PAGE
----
Each key or bit 30 is removably mounted in the forward collet portion 26 of the body 12 by means of a bushing 40 through which the shank portion 32 of the key is slidably engaged. The bushing 40 has an external annular groove within which an elastomeric O-ring 44 is mounted. The uncompressed thickness of the O-ring 44 in the radial direction is greater than the depth of the annular groove 42 by an amount that is greater than the radial clearance between the CD. of bushing 40 and the ID. of bore 18. Stated another way, the resilient O-ring 44 in its position of repose, which is best illustrated in FIG. 5, projects radially outwardly from the annular external surface of the bushing 40 an amount greater than the annular clearance between the bushing 40 and the bore 18 of body 12 when the bushing 40 is inserted into the bore 18, such inserted position and clearance being best illustrated in FIGS. 4 and 6.
To mount the key or bit 30 in the tool body 12, all that is necessary is to simply drop or slidably engage the shank30 of the key through bushing 40 from the rear of the bushing to the position best illustrated in FIG. 5, wherein the lateral arm 36 of the key extends laterally to the rear of the bushing 40, and then simply push the bushing 40 rearwardly into the forward collet portion 26 of the body to the position shown in FIGS. 1, 3, 4 and 6. The elastomeric O-ring 44 will be radially c0mpressed as best illustrated in FIG. 4 to provide resilient, frictional engagement of the bushing 40, and hence also of the key 30, in the collet portion 26 of the body. Such frictional engagement need not involve any large radial forces, since the primary purpose thereof is to prevent either the bushing or the key 30, or both of them, from slipping out of their operative positions during operation of the driver tool 10. The radial compressability of the O-ring 44 will accommodate considerable tolerance variations between the CD. of the bushing 40 and the ID. of the bore 18, so that manufacturing tolerances are not critical. It is to be understood that the cross-sectional area of the annular groove 42 as best seen in FIG. 5 is at least about as great as the cross-sectional area of the O-ring 44 so that the O-ring 44 can be substantially completely compressed down into the groove 42 should the clearance between the OD. of the bushing 40 and the ID. of the bore 18 be small.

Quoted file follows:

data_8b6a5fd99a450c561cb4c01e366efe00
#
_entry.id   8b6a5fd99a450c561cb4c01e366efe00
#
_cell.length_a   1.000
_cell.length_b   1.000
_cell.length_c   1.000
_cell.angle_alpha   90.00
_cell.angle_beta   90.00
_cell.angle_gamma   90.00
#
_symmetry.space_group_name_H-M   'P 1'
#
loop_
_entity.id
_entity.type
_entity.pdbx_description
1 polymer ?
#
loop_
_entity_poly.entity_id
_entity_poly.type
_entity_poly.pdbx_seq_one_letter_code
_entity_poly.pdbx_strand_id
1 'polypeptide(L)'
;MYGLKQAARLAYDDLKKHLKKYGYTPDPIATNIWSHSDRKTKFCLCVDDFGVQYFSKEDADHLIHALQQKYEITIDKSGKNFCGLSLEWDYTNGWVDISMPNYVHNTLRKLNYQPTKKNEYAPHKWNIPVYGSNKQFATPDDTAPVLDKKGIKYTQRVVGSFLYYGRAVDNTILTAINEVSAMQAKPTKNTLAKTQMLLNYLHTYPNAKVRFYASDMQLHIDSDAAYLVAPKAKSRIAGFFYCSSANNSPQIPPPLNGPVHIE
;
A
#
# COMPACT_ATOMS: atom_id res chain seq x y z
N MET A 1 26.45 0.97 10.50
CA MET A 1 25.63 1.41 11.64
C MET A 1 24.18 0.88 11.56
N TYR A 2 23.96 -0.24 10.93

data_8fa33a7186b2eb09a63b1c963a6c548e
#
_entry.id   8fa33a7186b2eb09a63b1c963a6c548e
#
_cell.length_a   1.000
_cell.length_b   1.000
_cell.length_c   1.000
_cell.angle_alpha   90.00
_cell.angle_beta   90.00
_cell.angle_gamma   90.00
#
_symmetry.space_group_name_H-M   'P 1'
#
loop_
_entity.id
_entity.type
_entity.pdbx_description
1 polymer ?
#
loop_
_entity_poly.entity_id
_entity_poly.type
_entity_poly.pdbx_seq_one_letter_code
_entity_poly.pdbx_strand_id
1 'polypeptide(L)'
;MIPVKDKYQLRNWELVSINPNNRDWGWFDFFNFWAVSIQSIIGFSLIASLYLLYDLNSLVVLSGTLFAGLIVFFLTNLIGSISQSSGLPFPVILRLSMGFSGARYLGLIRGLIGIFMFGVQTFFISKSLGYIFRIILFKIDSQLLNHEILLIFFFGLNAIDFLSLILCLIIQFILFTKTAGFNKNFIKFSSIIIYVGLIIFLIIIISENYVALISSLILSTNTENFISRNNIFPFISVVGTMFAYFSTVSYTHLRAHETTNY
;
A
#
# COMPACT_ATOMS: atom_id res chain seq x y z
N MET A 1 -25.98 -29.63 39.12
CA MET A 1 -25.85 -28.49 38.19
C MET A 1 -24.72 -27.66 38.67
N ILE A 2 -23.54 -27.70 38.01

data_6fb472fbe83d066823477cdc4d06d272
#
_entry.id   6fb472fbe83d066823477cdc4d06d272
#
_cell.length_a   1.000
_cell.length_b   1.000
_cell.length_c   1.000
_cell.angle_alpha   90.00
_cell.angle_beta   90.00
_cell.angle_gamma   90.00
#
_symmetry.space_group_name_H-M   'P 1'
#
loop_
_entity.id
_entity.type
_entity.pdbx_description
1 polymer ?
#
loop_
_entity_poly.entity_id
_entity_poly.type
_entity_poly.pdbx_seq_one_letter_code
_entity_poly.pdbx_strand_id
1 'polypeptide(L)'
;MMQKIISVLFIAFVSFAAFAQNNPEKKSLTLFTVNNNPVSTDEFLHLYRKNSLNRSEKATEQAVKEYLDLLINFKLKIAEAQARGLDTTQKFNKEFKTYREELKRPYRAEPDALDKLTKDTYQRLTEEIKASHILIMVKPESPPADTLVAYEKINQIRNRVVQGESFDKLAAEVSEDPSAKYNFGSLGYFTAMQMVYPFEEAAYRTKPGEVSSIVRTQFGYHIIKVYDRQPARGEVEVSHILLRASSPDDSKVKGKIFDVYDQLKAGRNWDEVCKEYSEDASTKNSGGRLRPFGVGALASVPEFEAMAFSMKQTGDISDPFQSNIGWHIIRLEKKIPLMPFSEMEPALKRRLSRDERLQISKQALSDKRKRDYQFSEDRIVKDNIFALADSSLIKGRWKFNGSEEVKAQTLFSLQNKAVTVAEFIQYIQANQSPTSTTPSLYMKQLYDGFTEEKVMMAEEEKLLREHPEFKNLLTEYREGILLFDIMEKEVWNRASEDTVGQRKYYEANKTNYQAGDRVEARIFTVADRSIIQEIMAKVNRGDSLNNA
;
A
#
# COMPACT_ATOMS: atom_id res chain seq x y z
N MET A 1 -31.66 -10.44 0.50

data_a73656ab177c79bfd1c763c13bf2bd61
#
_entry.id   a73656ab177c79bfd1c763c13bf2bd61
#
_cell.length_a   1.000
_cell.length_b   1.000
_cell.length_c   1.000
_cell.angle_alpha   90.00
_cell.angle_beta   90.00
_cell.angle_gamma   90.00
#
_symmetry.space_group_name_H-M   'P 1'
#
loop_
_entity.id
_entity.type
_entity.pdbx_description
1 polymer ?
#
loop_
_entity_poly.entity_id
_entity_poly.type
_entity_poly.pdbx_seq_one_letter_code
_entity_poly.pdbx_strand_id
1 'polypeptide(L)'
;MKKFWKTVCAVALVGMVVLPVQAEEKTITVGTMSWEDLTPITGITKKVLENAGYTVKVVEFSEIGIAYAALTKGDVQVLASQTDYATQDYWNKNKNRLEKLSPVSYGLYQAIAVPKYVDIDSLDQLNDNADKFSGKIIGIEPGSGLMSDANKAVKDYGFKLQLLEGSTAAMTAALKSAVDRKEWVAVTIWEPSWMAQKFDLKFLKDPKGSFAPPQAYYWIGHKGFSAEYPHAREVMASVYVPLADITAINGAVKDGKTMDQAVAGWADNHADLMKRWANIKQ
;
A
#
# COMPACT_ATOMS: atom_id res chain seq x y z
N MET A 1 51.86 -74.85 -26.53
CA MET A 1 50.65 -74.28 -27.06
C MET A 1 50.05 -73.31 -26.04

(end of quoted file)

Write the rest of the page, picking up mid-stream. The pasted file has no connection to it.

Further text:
As is clear from FIGS. 1, 3, 4, and 6, when the bushing 40 with the key 30 engaged therein is pushed rearwardly into the collet portion 26 of the body, the lateral arm 36 of key 30 is engaged in the slot 20. This provides a positive torque-applying connection between the body 12 and the lateral arm 36 about the longitudinal axis of the body 12 and shank 32 of the key. The bushing 40 is held substantially coaxial with the bore 18 by means of the resilient O-ring 44, and confinement of the shank 32 within the axial passage through the bushing 40 disposes the shank 32 of the key 30 substantially in axial alignment with the body 12 of the tool. In order to hold the shank 32 of the key reasonably closely in axial alignment with the body 12 of the tool, it is preferable to provide a separate bushing'like bushing 40 for each of the different size keys like key 30 of a set of such keys, with the axial passage of the respective bushing for each key only slightly larger in diameter than the diameter of the key shank. Thus, in a typical set of Allen wrenches which includes nine such wrenches, it is preferable to provide nine separate bushings like the bushing 40 for the respective wrenches. Any play such as results from sufficient clearance between key shank and bushing to allow easy assembly thereof does not substantially adversely affect engagement of the forward working end of the key in a workpiece or spin-in and spin-out screwdriver mode of operation.